Best hotspot data plans

PlanPriceData capSpeeds*View plans
T-Mobile 2GB$10/mo.2 GB/mo.70 Mbps (on average)View Plan
Verizon Unlimited Plus$85/mo.30 GB/mo. of 4G LTE/5G, then reduced to 600 KbpsApprox. 40–700 MbpsView Plan
AT&T 100 GB$55/mo.100 GB/mo.55 Mbps (on average)View Plan
Skyroam Global Daypass$9/dayUnlimitedDepends on network availabilityView Plan
Best hotspot

Verizon Inseego Jetpack MiFi 8800L Hotspot

Price: $193.12

  • Number of devices it connects: 15
  • Speeds: Approx. 1–30 Mbps

Cell phone plans

T-Mobile’s Magenta MAX plan is the only cellular plan that gives you a truly unlimited data package. You can use as much data as you want on your phone without having your speeds throttled once you reach a cap. You’ll still have a limit on high-speed hotspot data, but 40 GB per month is pretty nice.

Most other “unlimited” cell phone plans will slow down considerably—often to snail-like 3G speeds—once you use up a certain amount of high-speed data. But that’s not too big of a deal because Verizon and AT&T still give you a lot of high-speed data per month on their best cellular plans. On both of these plans, you also get access to 5G for no extra cost and 15 GB of high-speed hotspot data per month.

Best cell phone plans

PlanPriceData capHotspot dataView plans
T-Mobile Magenta MAX$85/mo.Unlimited40 GB (then reduced to 3G speeds)View Plan
Verizon Do More Unlimited$80/mo.50 GB/mo. of 4G LTE/5G, then speeds reduced during network congestion15 GB/mo. of 4G LTE/5G, then reduced to slower speedsView Plan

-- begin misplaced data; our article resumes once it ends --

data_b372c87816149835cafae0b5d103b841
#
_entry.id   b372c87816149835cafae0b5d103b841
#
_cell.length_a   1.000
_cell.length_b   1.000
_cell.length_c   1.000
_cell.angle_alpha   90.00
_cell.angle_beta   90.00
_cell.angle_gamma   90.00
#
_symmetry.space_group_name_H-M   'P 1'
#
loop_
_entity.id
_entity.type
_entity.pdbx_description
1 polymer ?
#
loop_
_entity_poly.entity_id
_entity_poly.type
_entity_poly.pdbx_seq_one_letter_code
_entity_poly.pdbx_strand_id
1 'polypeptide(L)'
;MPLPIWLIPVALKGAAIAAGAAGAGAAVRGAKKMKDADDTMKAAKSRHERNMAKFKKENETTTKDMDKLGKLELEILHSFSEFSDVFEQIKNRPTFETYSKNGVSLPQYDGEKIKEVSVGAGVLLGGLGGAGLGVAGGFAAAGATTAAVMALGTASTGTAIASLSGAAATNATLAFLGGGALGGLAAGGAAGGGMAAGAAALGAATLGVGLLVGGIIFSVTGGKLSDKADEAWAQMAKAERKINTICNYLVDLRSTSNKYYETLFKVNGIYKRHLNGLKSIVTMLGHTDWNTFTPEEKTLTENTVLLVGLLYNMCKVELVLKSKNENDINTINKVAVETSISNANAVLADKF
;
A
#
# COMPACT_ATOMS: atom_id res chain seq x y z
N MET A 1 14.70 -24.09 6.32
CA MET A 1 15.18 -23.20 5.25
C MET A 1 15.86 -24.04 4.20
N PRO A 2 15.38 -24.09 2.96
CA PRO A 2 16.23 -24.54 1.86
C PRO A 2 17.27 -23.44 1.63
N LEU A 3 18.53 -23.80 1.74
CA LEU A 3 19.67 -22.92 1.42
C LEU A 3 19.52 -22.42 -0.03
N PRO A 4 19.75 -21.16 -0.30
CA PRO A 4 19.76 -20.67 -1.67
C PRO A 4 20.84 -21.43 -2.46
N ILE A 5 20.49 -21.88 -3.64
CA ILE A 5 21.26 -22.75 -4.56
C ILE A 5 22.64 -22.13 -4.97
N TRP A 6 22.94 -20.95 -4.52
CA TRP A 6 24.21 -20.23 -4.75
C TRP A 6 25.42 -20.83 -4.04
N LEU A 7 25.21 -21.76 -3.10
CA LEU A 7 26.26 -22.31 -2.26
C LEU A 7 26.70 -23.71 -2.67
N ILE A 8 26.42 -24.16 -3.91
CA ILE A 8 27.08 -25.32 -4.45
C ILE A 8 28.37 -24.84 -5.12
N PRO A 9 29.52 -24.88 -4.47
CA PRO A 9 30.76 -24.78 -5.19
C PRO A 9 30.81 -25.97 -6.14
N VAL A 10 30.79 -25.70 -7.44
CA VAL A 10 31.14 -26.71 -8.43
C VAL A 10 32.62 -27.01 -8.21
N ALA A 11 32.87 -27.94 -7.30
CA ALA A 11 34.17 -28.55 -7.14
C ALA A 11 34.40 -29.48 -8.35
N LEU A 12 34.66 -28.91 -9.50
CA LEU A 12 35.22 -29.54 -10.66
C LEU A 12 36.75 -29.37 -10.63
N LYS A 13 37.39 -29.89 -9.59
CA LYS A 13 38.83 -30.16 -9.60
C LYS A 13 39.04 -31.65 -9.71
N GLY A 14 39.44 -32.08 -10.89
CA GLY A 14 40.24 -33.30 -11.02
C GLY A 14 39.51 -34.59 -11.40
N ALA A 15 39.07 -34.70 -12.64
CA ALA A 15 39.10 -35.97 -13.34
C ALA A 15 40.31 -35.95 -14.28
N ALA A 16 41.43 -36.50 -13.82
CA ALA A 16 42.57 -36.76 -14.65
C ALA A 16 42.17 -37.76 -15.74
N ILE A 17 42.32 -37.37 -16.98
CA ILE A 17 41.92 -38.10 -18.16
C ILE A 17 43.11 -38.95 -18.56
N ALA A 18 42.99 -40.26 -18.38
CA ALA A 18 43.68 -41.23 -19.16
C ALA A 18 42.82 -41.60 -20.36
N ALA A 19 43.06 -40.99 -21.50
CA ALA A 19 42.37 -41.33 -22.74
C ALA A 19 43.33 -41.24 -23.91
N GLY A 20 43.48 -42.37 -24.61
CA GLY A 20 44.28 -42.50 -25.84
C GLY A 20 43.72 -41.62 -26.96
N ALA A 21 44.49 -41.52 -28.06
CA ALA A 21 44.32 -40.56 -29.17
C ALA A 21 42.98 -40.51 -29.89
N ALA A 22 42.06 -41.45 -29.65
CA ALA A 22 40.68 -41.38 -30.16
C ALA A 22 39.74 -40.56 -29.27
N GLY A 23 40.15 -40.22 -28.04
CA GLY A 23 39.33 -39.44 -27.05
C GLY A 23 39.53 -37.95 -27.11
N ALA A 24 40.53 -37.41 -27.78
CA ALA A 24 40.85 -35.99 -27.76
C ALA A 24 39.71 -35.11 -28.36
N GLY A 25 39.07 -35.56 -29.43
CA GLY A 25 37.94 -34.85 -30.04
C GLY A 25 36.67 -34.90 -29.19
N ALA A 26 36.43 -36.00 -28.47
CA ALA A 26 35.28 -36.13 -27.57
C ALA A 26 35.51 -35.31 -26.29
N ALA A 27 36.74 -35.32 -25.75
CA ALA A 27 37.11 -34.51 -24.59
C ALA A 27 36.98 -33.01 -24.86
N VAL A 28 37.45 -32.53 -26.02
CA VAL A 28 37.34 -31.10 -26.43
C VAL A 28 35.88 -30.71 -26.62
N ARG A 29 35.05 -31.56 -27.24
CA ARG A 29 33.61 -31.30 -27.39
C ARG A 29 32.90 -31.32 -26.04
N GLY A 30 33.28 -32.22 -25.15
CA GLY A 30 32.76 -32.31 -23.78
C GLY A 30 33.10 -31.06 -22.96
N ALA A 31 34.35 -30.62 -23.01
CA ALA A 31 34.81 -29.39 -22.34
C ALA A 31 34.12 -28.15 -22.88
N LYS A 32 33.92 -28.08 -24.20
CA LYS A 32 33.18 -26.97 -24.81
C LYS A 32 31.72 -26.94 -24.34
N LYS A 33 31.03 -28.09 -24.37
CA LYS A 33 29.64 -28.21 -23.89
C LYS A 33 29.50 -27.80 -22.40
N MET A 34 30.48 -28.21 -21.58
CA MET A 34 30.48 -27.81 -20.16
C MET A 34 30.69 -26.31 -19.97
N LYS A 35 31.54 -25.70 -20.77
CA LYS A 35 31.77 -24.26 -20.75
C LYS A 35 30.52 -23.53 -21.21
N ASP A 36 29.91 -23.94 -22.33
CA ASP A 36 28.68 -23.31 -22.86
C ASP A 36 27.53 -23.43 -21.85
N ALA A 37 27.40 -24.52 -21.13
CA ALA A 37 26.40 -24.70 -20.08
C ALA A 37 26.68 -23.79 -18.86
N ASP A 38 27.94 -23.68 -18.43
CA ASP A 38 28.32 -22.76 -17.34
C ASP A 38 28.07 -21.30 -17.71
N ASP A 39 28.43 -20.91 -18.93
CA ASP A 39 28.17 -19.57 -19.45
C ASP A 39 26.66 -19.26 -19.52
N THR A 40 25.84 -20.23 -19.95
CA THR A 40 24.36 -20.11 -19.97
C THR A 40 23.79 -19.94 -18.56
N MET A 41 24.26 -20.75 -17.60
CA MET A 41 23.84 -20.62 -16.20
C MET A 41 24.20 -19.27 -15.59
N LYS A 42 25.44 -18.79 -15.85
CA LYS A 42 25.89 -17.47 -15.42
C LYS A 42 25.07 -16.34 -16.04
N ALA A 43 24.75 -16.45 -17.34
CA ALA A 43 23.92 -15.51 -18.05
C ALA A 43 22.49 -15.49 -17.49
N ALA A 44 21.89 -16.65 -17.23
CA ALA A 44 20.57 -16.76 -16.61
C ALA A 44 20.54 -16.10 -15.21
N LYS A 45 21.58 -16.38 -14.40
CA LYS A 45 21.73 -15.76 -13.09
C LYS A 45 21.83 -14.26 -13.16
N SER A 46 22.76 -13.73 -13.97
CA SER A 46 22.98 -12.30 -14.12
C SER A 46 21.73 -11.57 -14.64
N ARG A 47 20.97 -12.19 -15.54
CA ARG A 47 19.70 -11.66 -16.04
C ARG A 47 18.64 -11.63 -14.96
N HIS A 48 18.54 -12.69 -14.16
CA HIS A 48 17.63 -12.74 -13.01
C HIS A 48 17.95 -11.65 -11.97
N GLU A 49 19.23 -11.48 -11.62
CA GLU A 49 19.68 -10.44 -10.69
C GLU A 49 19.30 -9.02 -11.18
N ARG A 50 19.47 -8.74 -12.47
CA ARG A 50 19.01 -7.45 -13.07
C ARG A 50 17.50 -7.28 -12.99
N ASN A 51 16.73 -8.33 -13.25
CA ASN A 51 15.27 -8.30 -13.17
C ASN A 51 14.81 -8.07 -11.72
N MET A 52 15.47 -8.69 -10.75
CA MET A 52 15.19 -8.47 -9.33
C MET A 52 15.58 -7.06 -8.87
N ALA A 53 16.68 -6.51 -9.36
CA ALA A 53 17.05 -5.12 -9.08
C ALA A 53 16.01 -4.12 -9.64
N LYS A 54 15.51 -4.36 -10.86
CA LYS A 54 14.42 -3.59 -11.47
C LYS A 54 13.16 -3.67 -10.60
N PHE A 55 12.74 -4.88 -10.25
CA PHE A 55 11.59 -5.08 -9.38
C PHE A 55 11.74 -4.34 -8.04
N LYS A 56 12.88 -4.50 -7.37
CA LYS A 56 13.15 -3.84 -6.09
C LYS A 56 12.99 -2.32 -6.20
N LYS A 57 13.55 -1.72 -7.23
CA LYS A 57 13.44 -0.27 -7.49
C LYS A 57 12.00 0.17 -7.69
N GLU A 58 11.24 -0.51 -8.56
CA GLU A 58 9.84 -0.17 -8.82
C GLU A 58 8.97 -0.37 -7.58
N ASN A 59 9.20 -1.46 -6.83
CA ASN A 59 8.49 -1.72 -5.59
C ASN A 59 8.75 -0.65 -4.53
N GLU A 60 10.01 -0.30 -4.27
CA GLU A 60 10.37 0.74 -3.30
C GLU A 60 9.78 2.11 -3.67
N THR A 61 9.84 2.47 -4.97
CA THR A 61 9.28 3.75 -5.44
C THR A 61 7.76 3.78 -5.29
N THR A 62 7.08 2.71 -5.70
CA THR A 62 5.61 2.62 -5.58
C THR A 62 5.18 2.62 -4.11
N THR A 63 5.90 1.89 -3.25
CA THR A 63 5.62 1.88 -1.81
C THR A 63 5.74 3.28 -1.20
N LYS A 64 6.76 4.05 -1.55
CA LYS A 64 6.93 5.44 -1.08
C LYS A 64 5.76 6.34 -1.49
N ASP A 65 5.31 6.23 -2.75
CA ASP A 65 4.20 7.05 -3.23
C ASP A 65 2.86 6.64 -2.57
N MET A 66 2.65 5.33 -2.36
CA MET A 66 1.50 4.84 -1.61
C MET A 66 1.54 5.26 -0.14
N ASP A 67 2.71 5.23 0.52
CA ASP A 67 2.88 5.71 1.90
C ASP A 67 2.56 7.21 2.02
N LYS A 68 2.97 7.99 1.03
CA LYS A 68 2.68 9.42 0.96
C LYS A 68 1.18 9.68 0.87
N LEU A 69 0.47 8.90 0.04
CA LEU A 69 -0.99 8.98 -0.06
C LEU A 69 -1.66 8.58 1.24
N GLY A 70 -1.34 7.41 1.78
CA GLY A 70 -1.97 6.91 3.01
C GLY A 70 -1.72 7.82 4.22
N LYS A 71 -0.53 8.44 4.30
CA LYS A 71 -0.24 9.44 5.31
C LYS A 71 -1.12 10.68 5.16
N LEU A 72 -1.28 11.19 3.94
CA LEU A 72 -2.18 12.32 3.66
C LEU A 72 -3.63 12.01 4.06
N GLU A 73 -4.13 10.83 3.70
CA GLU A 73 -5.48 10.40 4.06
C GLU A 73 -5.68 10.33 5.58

AT&T Unlimited Extra$75/mo.50 GB/mo. of 4G LTE/5G, then speeds reduced during network congestion15 GB/mo.View Plan
Best cell phone plan

T-Mobile Magenta MAX

Price: $85/mo.

  • Speeds: 30–70 Mbps
  • High-speed data cap: Unlimited
  • Hotspot data cap: 40 GB

Fixed-wireless internet

Fixed-wireless might soon become a bit obsolete now that 5G and LTE home internet are coming on the scene, but it’s a great way to go for rural users who don’t want to shell out big bucks for a satellite internet plan.

The kinds of plans you can get depend a lot on what kind of cell service you have in your area. You won’t always get unlimited data, but we definitely recommend choosing an unlimited option if it’s available—even if it costs more. Rise Broadband has the best deal you can get, with a plan that gives you solid speeds and unlimited data for $64.95 per month.

We also like AT&T Fixed Wireless Internet. It has a stricter data cap though—just 350 GB per month. So you’ll need to be a bit budget-conscious about how much time you spend doing things like streaming and downloading large files. It costs $10 for every 50 GB you use over your data cap.

PlanPriceSpeedView plans
Rise Broadband Internet w/ Unlimited Data$64.95/mo.Up to 50 MbpsView Plans
AT&T Fixed Wireless Internet$59.95/mo.10–25 MbpsView Plan
Best fixed-wireless plan

Rise Broadband Internet w/ Unlimited Data

Price: $64.95/mo.

  • Speed: Up to 50 Mbps
  • Data caps: Unlimited

Unlimited wireless internet specs and features

When you’re looking for unlimited wireless internet, look for a plan or package that gives you consistent connectivity. You want adequate speeds, enough data to work with every month, and a large enough cellular network that your signal won’t always be dropping out.